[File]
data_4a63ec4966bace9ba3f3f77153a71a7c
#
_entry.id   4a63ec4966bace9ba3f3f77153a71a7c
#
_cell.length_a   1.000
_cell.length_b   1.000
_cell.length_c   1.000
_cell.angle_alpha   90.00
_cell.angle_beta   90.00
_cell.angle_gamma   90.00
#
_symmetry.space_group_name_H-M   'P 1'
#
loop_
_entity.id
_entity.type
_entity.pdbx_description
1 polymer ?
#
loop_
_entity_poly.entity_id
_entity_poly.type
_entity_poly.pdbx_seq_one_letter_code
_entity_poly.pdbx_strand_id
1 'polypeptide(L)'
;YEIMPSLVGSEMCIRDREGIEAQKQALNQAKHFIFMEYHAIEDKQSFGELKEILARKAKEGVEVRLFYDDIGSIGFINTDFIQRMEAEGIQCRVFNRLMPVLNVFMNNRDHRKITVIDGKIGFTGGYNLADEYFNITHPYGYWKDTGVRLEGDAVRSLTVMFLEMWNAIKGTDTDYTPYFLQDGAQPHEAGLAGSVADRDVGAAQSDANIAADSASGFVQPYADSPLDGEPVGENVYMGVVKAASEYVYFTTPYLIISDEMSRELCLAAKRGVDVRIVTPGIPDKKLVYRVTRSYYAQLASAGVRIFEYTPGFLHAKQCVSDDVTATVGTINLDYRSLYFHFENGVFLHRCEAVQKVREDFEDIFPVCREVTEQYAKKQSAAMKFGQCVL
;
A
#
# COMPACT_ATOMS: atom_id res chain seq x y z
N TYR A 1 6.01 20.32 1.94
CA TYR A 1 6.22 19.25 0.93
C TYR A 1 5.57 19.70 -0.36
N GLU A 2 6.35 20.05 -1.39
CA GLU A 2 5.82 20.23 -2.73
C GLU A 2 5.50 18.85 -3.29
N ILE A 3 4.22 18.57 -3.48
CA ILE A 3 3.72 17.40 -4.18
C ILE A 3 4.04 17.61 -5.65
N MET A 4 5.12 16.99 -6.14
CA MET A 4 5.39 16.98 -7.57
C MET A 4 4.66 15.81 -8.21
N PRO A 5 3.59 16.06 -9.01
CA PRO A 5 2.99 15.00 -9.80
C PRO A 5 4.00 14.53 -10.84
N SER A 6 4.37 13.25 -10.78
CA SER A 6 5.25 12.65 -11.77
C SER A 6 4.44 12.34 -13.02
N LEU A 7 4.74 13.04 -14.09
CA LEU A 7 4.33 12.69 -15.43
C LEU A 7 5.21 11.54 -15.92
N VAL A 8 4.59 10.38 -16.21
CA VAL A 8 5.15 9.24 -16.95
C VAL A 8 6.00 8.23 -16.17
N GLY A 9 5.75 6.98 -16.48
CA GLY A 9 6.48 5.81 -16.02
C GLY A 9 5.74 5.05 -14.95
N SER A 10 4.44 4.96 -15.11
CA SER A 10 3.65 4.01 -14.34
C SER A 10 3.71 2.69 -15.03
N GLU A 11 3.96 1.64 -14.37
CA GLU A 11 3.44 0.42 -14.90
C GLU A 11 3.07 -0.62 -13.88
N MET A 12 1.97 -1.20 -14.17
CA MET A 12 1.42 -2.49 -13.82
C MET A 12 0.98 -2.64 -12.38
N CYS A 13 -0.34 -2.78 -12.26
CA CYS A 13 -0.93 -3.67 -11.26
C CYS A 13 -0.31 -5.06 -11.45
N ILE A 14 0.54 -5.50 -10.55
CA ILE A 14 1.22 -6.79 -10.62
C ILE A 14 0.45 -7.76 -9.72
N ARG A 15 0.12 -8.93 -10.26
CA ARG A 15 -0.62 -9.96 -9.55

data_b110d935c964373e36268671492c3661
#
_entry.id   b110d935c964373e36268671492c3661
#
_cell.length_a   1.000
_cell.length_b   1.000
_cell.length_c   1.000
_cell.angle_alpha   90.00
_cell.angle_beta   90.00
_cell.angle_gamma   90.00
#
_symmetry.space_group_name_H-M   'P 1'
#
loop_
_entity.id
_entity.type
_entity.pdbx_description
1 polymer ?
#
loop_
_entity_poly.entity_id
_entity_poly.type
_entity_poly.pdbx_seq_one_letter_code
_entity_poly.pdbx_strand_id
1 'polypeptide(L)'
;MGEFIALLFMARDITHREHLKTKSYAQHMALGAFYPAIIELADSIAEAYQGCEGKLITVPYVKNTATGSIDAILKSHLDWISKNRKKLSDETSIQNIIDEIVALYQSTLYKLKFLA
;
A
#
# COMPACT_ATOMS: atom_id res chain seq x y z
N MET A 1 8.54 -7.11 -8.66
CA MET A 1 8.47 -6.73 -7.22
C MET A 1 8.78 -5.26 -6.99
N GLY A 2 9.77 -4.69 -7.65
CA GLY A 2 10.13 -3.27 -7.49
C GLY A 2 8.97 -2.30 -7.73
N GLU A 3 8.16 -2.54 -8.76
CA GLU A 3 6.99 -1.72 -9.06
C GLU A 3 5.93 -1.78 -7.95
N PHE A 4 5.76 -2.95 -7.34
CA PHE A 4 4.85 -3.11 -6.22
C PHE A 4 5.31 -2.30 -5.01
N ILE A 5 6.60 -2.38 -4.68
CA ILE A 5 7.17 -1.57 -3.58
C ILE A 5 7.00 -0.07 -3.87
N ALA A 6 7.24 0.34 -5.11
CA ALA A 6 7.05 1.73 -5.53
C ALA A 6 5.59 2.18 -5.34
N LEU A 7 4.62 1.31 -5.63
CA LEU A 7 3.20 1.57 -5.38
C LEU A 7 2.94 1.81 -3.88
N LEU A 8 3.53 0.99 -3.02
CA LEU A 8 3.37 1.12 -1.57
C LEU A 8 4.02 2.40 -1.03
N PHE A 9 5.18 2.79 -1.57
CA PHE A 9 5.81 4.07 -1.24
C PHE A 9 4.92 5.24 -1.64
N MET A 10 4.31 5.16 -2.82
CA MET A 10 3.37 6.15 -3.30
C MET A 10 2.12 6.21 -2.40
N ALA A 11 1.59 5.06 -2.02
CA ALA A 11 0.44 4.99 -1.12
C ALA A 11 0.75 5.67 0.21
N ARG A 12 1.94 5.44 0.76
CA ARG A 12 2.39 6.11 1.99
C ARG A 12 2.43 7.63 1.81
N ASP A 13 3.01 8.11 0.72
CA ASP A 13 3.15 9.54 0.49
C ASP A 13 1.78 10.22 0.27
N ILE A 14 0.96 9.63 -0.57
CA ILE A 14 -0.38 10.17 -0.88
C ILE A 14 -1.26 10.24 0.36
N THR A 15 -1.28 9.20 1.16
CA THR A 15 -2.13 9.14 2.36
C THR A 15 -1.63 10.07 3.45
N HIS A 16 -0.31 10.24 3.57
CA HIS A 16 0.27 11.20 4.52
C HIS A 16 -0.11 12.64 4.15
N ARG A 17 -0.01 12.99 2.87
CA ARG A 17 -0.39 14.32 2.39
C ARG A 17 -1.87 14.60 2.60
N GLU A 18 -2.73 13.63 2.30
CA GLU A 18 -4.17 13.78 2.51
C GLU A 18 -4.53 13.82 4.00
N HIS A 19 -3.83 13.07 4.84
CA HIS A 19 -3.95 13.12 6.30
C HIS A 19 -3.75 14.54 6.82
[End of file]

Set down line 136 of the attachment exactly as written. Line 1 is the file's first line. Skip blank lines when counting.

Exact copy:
CA ALA A 11 0.44 4.99 -1.12